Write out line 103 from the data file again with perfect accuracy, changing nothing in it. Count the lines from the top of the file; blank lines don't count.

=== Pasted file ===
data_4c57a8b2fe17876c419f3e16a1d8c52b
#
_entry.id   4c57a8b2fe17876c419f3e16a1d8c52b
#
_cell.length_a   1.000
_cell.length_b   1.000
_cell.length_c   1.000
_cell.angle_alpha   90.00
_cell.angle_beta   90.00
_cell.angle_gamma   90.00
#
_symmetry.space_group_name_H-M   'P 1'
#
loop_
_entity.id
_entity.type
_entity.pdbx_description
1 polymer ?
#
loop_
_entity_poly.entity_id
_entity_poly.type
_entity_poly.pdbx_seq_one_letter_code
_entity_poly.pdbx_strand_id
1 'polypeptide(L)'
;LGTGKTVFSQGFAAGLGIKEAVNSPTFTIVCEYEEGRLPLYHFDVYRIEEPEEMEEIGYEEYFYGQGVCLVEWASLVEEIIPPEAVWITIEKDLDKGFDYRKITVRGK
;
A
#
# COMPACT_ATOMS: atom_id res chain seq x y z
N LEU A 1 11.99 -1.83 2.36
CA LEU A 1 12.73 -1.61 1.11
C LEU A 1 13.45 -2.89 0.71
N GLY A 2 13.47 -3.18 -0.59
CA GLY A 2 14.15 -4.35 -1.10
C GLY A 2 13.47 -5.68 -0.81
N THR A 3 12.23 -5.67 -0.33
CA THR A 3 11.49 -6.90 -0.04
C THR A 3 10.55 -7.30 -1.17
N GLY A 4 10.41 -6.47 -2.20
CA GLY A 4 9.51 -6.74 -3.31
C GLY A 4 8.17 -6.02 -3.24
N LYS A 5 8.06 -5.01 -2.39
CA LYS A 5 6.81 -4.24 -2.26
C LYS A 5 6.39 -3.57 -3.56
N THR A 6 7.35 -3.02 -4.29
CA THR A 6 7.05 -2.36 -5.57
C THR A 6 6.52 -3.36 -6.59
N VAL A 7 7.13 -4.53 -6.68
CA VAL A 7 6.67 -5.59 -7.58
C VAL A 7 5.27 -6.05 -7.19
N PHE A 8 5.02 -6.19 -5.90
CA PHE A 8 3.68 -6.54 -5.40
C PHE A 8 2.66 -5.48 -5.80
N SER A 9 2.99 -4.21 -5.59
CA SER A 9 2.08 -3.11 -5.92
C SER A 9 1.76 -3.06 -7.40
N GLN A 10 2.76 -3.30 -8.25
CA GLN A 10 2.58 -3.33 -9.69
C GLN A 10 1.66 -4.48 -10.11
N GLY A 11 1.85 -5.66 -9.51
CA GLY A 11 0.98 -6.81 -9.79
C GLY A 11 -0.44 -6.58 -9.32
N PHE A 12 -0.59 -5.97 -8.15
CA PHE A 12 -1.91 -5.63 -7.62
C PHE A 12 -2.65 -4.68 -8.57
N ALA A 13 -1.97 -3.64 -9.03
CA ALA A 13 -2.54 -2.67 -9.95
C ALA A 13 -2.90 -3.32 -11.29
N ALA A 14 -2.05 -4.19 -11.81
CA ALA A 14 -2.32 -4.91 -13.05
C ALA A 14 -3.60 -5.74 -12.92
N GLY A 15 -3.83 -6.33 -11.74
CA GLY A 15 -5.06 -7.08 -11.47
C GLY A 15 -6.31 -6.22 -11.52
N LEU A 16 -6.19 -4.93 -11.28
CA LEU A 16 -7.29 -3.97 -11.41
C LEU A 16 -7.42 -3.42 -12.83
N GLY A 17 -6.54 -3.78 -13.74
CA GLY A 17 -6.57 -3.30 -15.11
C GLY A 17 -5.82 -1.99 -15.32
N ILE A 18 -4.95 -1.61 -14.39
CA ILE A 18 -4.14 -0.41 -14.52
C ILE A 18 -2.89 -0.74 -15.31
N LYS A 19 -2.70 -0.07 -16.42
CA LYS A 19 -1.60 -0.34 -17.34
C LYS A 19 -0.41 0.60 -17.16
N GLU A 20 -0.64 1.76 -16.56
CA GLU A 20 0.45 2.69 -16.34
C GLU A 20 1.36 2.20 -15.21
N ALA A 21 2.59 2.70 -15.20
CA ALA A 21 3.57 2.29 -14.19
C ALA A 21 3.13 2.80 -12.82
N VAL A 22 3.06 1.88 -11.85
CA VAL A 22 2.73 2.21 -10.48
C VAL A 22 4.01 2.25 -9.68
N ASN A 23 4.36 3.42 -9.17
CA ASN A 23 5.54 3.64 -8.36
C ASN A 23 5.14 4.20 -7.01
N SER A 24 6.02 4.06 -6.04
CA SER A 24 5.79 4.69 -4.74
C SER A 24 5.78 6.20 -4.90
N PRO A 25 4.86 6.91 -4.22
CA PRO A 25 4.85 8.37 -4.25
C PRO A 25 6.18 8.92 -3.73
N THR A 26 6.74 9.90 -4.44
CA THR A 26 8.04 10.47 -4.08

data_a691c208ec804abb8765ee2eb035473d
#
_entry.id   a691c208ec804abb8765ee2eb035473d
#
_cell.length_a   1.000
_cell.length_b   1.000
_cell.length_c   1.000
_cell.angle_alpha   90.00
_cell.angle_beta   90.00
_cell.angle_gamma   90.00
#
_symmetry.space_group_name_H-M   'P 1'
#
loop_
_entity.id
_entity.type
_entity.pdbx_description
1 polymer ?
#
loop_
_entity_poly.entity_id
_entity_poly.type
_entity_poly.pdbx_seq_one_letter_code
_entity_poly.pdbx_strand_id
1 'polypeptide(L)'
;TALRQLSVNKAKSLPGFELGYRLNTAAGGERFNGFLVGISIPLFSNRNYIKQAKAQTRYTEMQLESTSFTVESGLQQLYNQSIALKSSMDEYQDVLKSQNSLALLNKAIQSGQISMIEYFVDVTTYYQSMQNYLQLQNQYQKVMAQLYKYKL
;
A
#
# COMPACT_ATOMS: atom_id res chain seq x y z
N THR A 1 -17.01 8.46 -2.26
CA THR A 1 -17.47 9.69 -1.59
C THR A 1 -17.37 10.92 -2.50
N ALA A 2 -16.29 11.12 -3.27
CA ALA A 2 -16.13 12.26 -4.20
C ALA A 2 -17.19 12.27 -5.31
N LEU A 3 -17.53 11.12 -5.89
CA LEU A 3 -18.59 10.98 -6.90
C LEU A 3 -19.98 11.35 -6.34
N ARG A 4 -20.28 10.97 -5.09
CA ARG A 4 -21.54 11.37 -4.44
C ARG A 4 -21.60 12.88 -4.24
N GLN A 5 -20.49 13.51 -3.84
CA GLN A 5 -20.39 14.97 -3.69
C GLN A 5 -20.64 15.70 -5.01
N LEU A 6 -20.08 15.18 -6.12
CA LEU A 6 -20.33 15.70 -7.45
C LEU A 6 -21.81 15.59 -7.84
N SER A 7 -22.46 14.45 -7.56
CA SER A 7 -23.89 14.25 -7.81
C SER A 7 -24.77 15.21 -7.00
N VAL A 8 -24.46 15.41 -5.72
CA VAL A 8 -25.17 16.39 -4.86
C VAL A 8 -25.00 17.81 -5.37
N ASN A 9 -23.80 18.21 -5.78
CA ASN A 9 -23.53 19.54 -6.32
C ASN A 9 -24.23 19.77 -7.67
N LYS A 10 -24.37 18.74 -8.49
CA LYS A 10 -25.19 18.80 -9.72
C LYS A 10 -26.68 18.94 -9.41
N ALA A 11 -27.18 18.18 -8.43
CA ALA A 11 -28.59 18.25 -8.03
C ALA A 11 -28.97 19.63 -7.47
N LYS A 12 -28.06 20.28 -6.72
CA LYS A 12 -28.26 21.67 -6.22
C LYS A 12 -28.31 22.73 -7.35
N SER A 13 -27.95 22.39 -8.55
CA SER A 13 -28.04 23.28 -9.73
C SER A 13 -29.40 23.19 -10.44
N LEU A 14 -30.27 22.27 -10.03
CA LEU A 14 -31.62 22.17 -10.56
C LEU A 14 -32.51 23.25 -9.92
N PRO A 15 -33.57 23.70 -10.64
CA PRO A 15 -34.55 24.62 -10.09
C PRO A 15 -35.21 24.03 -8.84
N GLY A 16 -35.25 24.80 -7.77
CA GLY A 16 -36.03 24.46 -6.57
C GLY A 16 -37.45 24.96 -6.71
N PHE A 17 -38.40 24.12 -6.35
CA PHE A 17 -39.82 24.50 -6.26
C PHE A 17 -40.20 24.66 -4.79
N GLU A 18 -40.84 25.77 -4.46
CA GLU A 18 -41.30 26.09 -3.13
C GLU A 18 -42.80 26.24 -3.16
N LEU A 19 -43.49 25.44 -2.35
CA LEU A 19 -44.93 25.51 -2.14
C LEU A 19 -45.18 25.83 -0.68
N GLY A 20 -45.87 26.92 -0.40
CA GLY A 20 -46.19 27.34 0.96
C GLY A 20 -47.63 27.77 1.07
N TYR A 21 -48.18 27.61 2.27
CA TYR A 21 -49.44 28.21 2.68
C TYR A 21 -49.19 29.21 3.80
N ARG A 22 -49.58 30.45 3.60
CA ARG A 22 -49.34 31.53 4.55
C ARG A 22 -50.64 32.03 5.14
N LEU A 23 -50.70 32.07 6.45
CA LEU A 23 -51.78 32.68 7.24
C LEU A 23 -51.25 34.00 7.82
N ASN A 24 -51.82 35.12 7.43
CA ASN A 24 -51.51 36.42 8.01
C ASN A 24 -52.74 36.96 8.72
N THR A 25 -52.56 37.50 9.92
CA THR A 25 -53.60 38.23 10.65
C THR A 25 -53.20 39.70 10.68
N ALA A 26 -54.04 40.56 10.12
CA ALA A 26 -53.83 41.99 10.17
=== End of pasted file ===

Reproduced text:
N PRO A 25 4.86 6.91 -4.22